Chuck was an addict. Substance abuse had its hooks in him and anyone who watched him chain-smoke a pack of Marlboro Blacks could see it. He was sober for years, but he was always an addict. We talked about it at length this spring when I spent time with him at his Cleveland home, and I had to be careful about how I worded his experiences with drugs and what, if any, effect it had on his acrimonious firing from Faith No More when the band sat on the cusp on international superstardom.

I saw Chuck, again, his dreadlocks now dyed hot-pink, on tour when he came to Pittsburgh recently – I wrote my second piece on him of 2017 previewing the show in Pittsburgh CityPaper, in which he talked about memorializing a friend who recently died – and I could tell the road was weighing on him. I didn’t talk about it that night with Doug Esper, his friend and confidante, but the way Chuck vocally longed on-stage for a shot and a beer – “the strongest one they have” – echoed our conversations about substance abuse in Cleveland. Though I was really shaken by his family’s announcement today, I can’t say I’m entirely surprised.

Chuck wasn’t the best singer – though, in recent years, wearing his age well, his rusty croon developed a life of its own – but he was an incredible frontman and he knew how to read a crowd. He was bombastic. He did everything big. He lived by the seat of his pants. And, despite all the critical oohs and ahhs for Mike Patton, his Faith No More replacement, over the years, Chuck went out a well-loved critical darling.

I ended my piece on Chuck back in March with a look to the future, which, despite the adversities he faced, Chuck always plunged into headfirst.

“I was only ever focused on music basically. And girls. And skating. I split my focuses around. But I never became responsible, put away for a rainy day, ‘build a nest egg for your kids.’ That’s my one regret,” said Mosley, slipping into the tone he might adopt for the book he’s working on with Esper. “The book’s gonna be a tell-all but we don’t have the exact ending yet. I’ll either end up in prison or happily whistling down the road with playing shows. Hopefully, God forbid, it shouldn’t end with my death. The consensus has always been that I’m gonna be the one that hangs out longer than everybody.”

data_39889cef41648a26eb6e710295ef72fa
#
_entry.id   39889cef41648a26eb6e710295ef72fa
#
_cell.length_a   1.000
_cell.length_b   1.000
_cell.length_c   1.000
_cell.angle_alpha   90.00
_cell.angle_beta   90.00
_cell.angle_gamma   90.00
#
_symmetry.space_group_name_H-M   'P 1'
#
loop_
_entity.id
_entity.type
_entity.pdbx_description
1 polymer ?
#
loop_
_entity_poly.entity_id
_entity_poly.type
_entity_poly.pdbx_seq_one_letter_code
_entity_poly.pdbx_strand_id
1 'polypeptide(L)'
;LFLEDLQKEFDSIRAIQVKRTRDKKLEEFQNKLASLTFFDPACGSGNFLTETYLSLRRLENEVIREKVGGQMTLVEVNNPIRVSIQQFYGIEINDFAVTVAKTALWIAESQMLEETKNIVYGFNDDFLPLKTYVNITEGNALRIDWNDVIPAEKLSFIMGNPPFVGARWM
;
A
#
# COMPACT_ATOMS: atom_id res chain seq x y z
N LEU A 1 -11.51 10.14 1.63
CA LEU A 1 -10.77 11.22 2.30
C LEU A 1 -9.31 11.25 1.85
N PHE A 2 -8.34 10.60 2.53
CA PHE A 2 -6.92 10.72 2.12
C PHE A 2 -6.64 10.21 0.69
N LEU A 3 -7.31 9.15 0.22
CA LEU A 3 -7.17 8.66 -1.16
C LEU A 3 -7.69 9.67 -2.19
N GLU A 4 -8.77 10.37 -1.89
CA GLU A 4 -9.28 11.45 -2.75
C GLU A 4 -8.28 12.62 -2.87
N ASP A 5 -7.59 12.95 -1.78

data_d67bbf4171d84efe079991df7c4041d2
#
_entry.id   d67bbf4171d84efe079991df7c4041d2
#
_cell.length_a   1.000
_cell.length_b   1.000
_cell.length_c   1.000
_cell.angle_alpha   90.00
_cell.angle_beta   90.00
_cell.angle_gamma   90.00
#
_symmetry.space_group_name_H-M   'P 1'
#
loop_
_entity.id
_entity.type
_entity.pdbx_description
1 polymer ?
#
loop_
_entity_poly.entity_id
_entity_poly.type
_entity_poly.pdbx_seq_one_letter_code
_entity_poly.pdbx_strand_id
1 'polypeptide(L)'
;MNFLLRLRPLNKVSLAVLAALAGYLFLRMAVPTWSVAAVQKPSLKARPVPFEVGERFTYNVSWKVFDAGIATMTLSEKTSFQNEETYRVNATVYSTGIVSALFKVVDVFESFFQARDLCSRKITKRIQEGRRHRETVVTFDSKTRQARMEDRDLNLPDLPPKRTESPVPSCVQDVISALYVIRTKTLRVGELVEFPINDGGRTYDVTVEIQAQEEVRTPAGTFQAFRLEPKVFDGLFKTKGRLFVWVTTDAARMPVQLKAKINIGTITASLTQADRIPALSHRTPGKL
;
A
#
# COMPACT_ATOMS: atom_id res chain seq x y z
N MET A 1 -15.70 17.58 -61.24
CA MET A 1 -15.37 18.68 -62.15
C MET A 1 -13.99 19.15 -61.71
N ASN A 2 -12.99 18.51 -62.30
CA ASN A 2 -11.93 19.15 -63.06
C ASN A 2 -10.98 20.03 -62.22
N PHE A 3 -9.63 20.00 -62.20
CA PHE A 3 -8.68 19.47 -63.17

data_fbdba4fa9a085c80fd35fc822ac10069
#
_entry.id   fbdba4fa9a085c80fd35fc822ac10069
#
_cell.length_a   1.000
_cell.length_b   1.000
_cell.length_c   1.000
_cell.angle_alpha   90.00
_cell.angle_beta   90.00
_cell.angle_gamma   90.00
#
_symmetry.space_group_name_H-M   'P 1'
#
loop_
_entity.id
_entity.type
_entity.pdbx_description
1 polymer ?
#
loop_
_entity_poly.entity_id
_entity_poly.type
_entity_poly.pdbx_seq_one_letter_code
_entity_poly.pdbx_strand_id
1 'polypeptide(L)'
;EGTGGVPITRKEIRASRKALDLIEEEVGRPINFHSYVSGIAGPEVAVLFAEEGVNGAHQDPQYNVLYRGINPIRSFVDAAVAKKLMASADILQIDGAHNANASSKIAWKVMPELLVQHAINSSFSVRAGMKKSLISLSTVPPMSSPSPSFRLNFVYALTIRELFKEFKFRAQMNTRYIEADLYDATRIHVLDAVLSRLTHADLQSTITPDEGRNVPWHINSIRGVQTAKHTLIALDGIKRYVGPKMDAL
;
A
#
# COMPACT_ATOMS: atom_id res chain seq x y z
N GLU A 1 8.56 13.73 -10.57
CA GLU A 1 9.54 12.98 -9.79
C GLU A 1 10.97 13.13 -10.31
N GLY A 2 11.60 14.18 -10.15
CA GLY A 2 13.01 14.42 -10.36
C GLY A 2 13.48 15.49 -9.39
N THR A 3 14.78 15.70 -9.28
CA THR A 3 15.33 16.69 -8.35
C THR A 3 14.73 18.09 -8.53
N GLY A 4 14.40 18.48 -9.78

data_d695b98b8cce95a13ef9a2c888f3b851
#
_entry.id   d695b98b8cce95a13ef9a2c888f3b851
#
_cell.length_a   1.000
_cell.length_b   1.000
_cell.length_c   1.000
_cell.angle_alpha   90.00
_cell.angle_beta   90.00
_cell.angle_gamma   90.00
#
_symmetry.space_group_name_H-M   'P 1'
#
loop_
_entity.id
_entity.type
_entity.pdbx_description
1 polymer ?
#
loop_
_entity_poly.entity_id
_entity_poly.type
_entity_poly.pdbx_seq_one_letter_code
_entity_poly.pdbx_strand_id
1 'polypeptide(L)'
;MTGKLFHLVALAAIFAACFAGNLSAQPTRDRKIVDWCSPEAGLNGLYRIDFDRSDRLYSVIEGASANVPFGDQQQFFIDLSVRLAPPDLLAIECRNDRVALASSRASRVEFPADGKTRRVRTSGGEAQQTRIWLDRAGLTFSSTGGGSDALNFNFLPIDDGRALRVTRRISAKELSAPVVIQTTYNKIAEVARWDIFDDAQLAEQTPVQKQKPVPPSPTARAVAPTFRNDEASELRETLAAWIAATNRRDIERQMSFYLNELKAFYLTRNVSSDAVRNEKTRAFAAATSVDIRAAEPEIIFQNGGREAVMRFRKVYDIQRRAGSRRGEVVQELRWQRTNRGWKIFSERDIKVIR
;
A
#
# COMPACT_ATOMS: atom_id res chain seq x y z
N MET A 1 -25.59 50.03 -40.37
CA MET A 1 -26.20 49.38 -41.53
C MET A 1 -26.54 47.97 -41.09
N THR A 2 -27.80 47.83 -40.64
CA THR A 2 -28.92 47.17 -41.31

Today, we found out the end of Esper’s book. And we all wish we could rescript it.

Rest in peace, brother.

Album Review: Broke Royals, “Broke Royals”

A duo hailing from Washington, D.C., Broke Royals have an interesting sound and feel – for just two people, they mix in a lush, rich, full cornucopia of sounds.  They’ve been releasing a series of E.P.’s since 2014 and this is their first full length album.  Elements of dance and electronica, rock and pop with crisp guitars, harmonies – in a way, it’s a good question as to whether or not you could classify them as a “band” per se or if they’re a “musical project”.

“Falling Up” contains all of the aforementioned ingredients in its sound and the vocal arrangements are tight; “As Long As I Can See” is definitely ear-marked as a single – it has that modern radio friendly sound (and definitely would fit somewhere on a television show or commercial); “Holy War” has throttle and some very nice harmonies and at moments, reminds me a little of a U2-styled track and “Cold” is the album’s highlight – a nice pop piece that has a ’70’s classicism about it while being completely modern-sounding (listen to the sound, structure and melody).  “Heartless Come Around” goes to the next decade with an ’80’s synth-pop vibe but again, is catchy and upbeat; “Higher” has a quiet intensity and “On My Way” is one of those very familiar sounding “modern anthem” type songs.

Which is the one drawback of this album that makes me think it’s just “okay” – they rely too much on the “oh, whoa” riff throughout the majority of the songs.  And that, unfortunately does make them sound a little too much like those not-as-good bands you hear in commercials and on television.  But they’re on to something – they just need to refine and define who they are and what they want to be.

Broke Royals’ self-titled album will be released Friday, November 17th, 2017